Unfortunately though, the opening up of the cyst again triggered off a repeat of the chain of events that followed the original incident - and on Tuesday the itchy, weeping rash around it flared up and I got a new set of blisters on my hand. I also noticed a few little blisters on my left foot. The really alarming thing though is the fact that my lips swelled up: I was worried for a time that I was having an allergic reaction to the antibiotics, but then I realised that the rash consisted of tiny blisters. I put some anti-fungal cream (which, of course, contains some hydrocortisone too) onto my lips and the swelling immediately went down. Evidence of the blisters is still there though.
My doctor agrees with me that I seem to have some weird reaction to trauma, but she has not shown any inclination to send me back to the dermatologist. I therefore decided to do a bit of research myself on the internet and came across epidermolysis bullosa and am concerned that I might have a form of this - either epidermolysis bullosa acquisita (which I understand is not hereditary and usually occurs in the third and fourth decade of life) or epidermolysis bullosa simplex (which I understand can, in its milder forms, sometimes remain undiagnosed until adulthood). I have absolutely no knowledge of any of my ancestors ever having had any kind of skin problems, although I am a little concerned because my daughter has in the past sometimes complained about having strange, unexplained blisters in her mouth.
I wrote a letter to my doctor setting out my concerns and handed it into the surgery yesterday, so am still waiting for a response - but I wondered if you had any thoughts on what I have told you? As far as you are aware, does dyshidrosis ever occur only following trauma? Can it ever affect the mouth/lips? Would the tests the dermatologist did 5 years ago (when I was told they were testing for possibilities other than dyshidrosis) have picked up something such as epidermolysis bullosa?
Any information you can give me will be much appreciated; I have really suffered so much discomfort during the past three weeks and just long to get it all sorted out!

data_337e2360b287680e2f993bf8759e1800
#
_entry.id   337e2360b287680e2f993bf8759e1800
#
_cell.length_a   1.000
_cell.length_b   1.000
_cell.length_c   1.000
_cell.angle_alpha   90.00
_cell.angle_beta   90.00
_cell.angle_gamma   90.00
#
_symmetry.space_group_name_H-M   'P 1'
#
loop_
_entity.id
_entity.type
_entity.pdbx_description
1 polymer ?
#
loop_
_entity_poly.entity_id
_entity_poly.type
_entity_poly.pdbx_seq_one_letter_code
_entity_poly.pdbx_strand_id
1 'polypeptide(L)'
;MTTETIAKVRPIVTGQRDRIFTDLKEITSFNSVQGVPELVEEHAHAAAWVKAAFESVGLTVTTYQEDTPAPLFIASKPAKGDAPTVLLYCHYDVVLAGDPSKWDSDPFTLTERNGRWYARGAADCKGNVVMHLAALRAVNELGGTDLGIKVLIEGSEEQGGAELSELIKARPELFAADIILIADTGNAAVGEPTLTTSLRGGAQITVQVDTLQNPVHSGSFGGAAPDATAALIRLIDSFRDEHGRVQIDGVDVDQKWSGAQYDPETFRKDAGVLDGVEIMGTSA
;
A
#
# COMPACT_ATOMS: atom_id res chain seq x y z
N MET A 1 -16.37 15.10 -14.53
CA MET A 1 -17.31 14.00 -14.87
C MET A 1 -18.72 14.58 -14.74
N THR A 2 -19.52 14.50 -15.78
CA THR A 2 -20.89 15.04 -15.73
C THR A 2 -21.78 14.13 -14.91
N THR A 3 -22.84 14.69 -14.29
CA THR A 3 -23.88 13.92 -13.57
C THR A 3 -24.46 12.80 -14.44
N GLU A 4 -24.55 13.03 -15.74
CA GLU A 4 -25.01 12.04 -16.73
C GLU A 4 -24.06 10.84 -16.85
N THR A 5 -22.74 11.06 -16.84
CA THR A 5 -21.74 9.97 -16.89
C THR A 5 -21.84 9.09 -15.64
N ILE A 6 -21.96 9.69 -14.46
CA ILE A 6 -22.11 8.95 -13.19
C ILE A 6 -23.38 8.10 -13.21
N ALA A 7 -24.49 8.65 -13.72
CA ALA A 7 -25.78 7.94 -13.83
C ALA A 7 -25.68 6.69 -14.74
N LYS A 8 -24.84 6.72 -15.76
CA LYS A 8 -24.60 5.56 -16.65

| John Kenyon, CNA
- Mon Apr 27, 2009 11:10 pm
Based upon your very painstaking history and explanation I feel this doesn't sound like dyshidrosis. It may well be one of the more mild, late-onset forms of epidermolysis bullosa (and a new subset has been proposed by researchers of even the mild form), but the only thing that throws me off here is the fact that it seems to have responded so well to antifungal medication. This shouldn't make sense unless of course it was a coincidence that it went into remission right at that time. The only other thing I can think of is that you may have a long-lived, indwelling fungus that remains dormant unless the skin is somehow traumatized, allowing it to spring back to active status. This also seems fairly unlikely, but the fact that it was remiss for so long after the experiemnt with the antifungal treatment does suggest such a thing. Otherwise it may well be a not-very-dangerous late-onset, mild variant of EB, which could easily skip generations or pass without notice because of its extremely mild presentation (and believe me, what you've had would be considered mild compared with classic EB, which starts in childhood).
Further study by dermatology would be the best bet. even though they seem to have exhausted most of their ideas. In the meantime, if this does repsond to antifungal treatment then perhaps what works is the best approach, even if the real mechanism isn't understood. Again, if this is EB it is a very mild, non-threatening variant, just annoying.
I hope this is helpful. Good luck to you and please do feel free to follow up with us here as needed.